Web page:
The collection also includes a box of Fruit Rollups
with 3-D glasses inside, and tattered copies of 3-D Monster
Magazine with the tag line: “We dare you to use
the magic glasses and see the monsters come alive!”
The attraction now is finding the old stuff and keeping the
Johanek travels extensively and often ducks into antique
stores in search of items for his collection, but he is running
out of new elements to add.
“There is no holy grail,” he said. “When
I started 30 years ago you could find things at flea markets
and even yard sales.”
As his collection grows, Johanek is faced with another dilemma
more challenging than where he finds his next treasure. It's
where to put everything?
“At some point I have to ask myself ‘what are
you going to do with this stuff?'” he said. “I
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World features Swimsuit Encore 2007
World magazine, a publication of the National Stereoscopic
Association, features some behind the scenes 3-D images from
the 2000 Sports Illustrated Swimsuit photo shoots.
The May/June 2007 issue, Vol. 32, No. 6, starts things off
with a full color cover featuring model Veronika Varekova
trying on some 3-D glasses in Maui. The front and back cover
are printed so that the image can be seen in 3-D using the
Ron Labbe's behind the scenes story of shooting
3-D for the 2007 Sports Illustrated Swimsuit issue
includes 3-D photos of model Yamila Diaz, too.
Other articles in the May/June 2007 issue include
G.A.F. Tissues by Robert A
Schreiber and Tex Treadwell
An Introduction to Carl B. Balcomb
- Stereographer Extraordinaire, The first in a series
by his son, Robert B. Balcomb
A Stereo Time Paradox - Meet the
Robinsons Advances 3-D Cinema by Ray Zone
Pop! Goes the Phantogram -
A review by John Dennis
Think "Outside the Window"
by Michael Beech
Rebuilding the Z-Axis - Stereo Conversion
of Motion Pictures by Ray Zone
Stereo World magazine is published
bi-monthly by the National Stereoscopic Association. Annual
membership dues are $32 (third class U.S.) or $44 (first class
U.S.) and $44 for all international memberships. Annual memberships
include six issues Stereo World, a plastic lorgnette
viewer and a membership directory. For more information, write
to the National Stereoscopic Assocation Inc., P.O. Box 86708,
Portland, OR 97286 or visit their Web site at www.stereoview.org.
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Here are a few 3-D auction results from the past month
A stereoview of baseball legend Babe Ruth sold for
$500 with one bid. The Keystone view, #32598, shows
Ruth looking straight at the camera. The image was taken
during spring training.
A stereoview showing a Barnum Circus Parade sold for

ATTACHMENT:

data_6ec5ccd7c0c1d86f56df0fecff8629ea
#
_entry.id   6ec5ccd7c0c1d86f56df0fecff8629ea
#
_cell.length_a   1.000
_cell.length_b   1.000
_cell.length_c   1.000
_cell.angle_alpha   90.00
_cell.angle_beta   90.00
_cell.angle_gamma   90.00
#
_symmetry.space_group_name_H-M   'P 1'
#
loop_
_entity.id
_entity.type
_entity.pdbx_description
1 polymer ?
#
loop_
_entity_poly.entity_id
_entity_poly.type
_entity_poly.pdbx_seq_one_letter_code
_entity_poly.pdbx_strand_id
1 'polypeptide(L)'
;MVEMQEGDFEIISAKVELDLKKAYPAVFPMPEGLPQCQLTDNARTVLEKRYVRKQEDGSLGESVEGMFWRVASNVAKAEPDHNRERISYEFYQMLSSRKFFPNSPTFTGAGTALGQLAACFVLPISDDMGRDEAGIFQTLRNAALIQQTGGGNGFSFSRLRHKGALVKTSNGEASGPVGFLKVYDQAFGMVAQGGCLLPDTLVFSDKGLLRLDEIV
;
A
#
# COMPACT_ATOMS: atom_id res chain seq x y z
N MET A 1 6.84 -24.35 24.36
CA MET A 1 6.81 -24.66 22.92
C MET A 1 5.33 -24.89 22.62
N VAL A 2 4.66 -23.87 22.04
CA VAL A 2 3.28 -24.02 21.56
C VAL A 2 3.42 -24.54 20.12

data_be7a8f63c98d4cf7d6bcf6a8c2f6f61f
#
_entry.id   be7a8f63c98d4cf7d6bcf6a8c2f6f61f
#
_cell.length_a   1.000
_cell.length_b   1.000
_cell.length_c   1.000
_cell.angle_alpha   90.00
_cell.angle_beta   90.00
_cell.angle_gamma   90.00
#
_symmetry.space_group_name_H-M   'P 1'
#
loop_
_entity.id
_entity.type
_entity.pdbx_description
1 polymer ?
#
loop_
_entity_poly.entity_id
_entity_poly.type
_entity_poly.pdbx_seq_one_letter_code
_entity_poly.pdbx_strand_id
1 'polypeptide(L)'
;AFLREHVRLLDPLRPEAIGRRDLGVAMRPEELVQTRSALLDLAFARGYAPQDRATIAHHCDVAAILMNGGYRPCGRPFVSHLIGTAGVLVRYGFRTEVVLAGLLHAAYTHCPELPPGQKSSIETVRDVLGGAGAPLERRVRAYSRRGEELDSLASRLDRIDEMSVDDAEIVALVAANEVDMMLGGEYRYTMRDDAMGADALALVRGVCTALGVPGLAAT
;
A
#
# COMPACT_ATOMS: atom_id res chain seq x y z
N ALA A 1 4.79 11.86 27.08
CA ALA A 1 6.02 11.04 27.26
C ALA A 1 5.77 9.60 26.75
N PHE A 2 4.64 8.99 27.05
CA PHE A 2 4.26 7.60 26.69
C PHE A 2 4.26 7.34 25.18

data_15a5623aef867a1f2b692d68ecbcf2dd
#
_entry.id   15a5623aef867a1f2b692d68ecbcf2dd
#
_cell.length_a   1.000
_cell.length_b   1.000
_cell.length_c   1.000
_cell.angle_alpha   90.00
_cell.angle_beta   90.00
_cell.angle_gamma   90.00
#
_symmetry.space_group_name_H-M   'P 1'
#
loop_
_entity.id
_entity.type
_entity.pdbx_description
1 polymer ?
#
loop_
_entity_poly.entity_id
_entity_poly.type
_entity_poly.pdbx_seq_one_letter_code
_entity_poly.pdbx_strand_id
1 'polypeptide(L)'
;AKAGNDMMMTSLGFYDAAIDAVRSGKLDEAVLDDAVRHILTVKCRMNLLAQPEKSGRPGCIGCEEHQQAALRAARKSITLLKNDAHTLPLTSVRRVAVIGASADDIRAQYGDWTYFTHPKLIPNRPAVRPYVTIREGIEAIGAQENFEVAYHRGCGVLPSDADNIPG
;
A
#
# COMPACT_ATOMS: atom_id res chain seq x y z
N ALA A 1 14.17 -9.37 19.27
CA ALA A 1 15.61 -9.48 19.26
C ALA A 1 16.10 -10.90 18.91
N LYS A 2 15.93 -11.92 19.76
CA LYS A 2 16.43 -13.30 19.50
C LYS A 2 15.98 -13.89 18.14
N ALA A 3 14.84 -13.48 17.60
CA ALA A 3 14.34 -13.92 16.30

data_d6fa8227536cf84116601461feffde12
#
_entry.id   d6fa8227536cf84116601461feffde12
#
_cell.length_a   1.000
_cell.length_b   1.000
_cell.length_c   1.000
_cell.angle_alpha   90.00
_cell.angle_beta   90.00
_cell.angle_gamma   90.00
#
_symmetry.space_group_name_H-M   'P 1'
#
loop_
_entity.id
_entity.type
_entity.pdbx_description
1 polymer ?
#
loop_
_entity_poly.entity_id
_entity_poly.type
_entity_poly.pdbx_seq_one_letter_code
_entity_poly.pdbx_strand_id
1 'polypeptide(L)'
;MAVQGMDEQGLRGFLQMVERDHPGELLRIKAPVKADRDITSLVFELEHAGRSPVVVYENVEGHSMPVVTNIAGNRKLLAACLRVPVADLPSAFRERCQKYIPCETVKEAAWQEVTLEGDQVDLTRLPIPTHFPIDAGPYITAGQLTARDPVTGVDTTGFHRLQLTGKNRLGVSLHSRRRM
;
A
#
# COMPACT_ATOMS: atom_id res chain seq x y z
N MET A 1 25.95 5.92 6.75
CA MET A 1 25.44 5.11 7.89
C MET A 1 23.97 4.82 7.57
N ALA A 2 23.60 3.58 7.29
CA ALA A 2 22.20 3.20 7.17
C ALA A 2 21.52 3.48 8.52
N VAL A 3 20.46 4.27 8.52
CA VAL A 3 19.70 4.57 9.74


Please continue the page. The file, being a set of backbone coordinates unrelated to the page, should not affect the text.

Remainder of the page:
$405 with four bids. An overview of the procession with
three camels in the foreground with costumed riders
and a man guiding them. There are seven costumed riders
on horses in front and behind the camels. Behind the
horses are two of Phineas T. Barnum elephants, a small
one and a very large one with a rider's tent shelter
on top. In front of the elephants is a marcher holding
up a sign which has painted elephants on it. Circa mid-
to late-1880s on an oversized cabinet card. This view
was taken from an unusual second story perspective.
At the left side of the view in the foreground, one
can see a man sitting right on the edge of an open window.
The stencil lettering on the glass reads The Daily
Tribune, a newspaper. The street is lined with
A set of seven stereoviews of the funeral of Major
General George J. Stannard sold for $400 with two bids.
Major General George J. Stannard was Vermont's most
famous Civil War hero! This series was made by E. O.
Wormell in Vermont. According to the seller, "I
don't know much about him and in fact have never seen
any other stereoviews or photos by him. The more recent
collector's book doesn't list him as a stereoview maker.
The few people I have ever shown these to also found
them unique and uncommon." The first card has a
blank back where the others have the printed back. The
set originally had eight cards according to the listing
printed on the back of the cards. The cards are about
7" x 4" in size.
A coin-op stereoviewer sold for $350 with 22 bids.
This stereoview is made by Whitings Sculptoscope of
Cincinnati, Ohio. It was manufactured by American Novelty
Co also of Cincinnati, Ohio in May 1913. According to
the seller, this stereoviewer works when the trigger
is pulled, but it does not stop at each ad. It continuously
goes, but works as it should. The glass on the side
is the original, but the piece of plexiglass was put
in. There are 69 stereoview cards in the machine, as
well as a few loose ones that were included in the sale.